Week in review 3 October 2014
This week, MailShark made an announcement about our latest customer. You can read the full text of the announcement in our news section.
It was probably to be expected that Shellshock would be the main news this week. Whilst at MailShark we have a focus on email borne threats, Shellshock took precedence this week, due to its wide ranging nature. There is also the possibility that the exploit could lead to hijacking of servers, and the possibility of spam email attacks in the future.
The publishing of the Shellshock vulnerability led quickly to exploits. One aspect of this bug was the length of time it existed; it appears to hold the record at 22 years. Spare a thought for the people that had to trawl through 22 year old code. Coding in 1992 was distinctly different from coding in 2014, as some may well know. Given the age of the code, it was satisfying to see the speed that patches were released to resolve the bug. Apple OS X was not immune to the bug, and released updates this week to close off the flaw. Apple did state that most Mac OS X users were protected from the flaw, according to information received by the ThreatPost site. Irrespective, Apple did release a patch for the vulnerability this week. Embedded devices were one area that we at MailShark immediately thought of when we heard of Shellshock.
Various routers and Network Attached Storage (NAS) devices use embedded versions of Linux, and also use web based interfaces to manage the devices. As CERT noted, the main issues with Shellshock are around exploits using web based attacks. It was no surprise when we heard that QNAP NAS devices were being targeted by attackers. To date, the attacks have mostly been on devices located in Korea and Japan, with one device in the US. FireEye published an excellent piece on the QNAP NAS exploit, setting out how the attack worked, but also explaining how to detect if a NAS has been hacked. The attack is a serious breach, as an attacker can easily gain access to the files on the NAS. QNAP have issued a press release advising users to disable web based applications. Moving on from Shellshock, Snapchat users started getting messages from friends about weight loss pills.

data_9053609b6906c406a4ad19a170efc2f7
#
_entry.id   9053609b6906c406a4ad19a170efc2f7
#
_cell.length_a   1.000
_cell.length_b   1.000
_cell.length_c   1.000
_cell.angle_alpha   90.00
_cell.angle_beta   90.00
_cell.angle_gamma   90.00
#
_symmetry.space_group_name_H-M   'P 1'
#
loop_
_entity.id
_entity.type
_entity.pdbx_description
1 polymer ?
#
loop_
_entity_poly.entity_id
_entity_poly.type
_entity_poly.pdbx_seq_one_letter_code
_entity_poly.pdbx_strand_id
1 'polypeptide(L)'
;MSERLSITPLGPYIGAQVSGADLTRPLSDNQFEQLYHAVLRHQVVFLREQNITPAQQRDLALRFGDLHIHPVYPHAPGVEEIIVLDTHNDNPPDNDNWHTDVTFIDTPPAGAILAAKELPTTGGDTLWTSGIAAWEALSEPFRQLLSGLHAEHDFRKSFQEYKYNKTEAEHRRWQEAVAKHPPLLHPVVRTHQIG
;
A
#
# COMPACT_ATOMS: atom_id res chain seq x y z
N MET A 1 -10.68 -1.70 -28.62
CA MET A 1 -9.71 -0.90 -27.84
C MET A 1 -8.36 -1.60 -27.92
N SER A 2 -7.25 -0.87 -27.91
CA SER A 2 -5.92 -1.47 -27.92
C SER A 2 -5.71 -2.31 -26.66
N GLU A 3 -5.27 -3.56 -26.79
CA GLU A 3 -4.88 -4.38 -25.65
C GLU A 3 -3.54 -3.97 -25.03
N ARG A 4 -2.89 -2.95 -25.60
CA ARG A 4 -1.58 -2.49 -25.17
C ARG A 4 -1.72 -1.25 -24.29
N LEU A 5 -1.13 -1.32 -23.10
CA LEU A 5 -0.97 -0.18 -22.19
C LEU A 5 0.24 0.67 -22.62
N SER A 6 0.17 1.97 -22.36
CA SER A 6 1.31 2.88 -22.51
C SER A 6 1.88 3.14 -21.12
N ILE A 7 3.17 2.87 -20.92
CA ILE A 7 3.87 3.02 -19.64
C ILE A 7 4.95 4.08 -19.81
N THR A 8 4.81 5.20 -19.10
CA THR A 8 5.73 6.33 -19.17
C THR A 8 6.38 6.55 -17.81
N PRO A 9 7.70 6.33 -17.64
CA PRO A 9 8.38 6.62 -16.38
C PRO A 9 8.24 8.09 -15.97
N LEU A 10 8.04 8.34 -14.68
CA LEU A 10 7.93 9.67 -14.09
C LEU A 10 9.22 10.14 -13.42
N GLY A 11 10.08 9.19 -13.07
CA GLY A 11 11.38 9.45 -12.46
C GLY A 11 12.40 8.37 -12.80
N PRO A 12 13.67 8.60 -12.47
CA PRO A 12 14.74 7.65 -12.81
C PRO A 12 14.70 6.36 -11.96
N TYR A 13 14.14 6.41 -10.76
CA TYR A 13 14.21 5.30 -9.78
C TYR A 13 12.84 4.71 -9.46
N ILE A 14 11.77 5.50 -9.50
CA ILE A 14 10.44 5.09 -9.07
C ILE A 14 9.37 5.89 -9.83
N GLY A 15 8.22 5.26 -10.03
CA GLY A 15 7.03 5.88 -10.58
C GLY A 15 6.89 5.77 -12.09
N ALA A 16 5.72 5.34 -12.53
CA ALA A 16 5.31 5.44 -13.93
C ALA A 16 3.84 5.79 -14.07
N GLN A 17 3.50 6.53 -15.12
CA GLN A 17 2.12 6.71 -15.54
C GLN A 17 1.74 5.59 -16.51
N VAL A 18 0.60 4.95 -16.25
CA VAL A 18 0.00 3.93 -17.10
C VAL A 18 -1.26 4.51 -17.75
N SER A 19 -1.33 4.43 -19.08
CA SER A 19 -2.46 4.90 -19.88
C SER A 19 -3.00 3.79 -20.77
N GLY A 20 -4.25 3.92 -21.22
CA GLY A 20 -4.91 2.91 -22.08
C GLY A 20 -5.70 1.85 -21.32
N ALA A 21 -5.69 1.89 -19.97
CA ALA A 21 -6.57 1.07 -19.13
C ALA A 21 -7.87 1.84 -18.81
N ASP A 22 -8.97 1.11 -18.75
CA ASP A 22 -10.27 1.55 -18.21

The messages were spam messages, and were sent from compromised Snapchat accounts. It doesn’t appear that Snapchat was hacked however. Rather, the account details and passwords look to have been obtained from other breaches. Point of Sale and malware has been in the news in the USA, where several breaches leading to credit and debit card number theft have taken place. One of the recent breaches was caused when an attacker obtained access to a username and password used by the POS vendor.
The result was a large data breach; the POS vendor admitted their liability in this case. Although Australia has moved faster than the US in adoption of EMV, it should not be seen as a silver bullet to solve POS fraud. EMV is not foolproof, as a presentation by Lucas Zaichkowsky at Black Hat 2014 showed.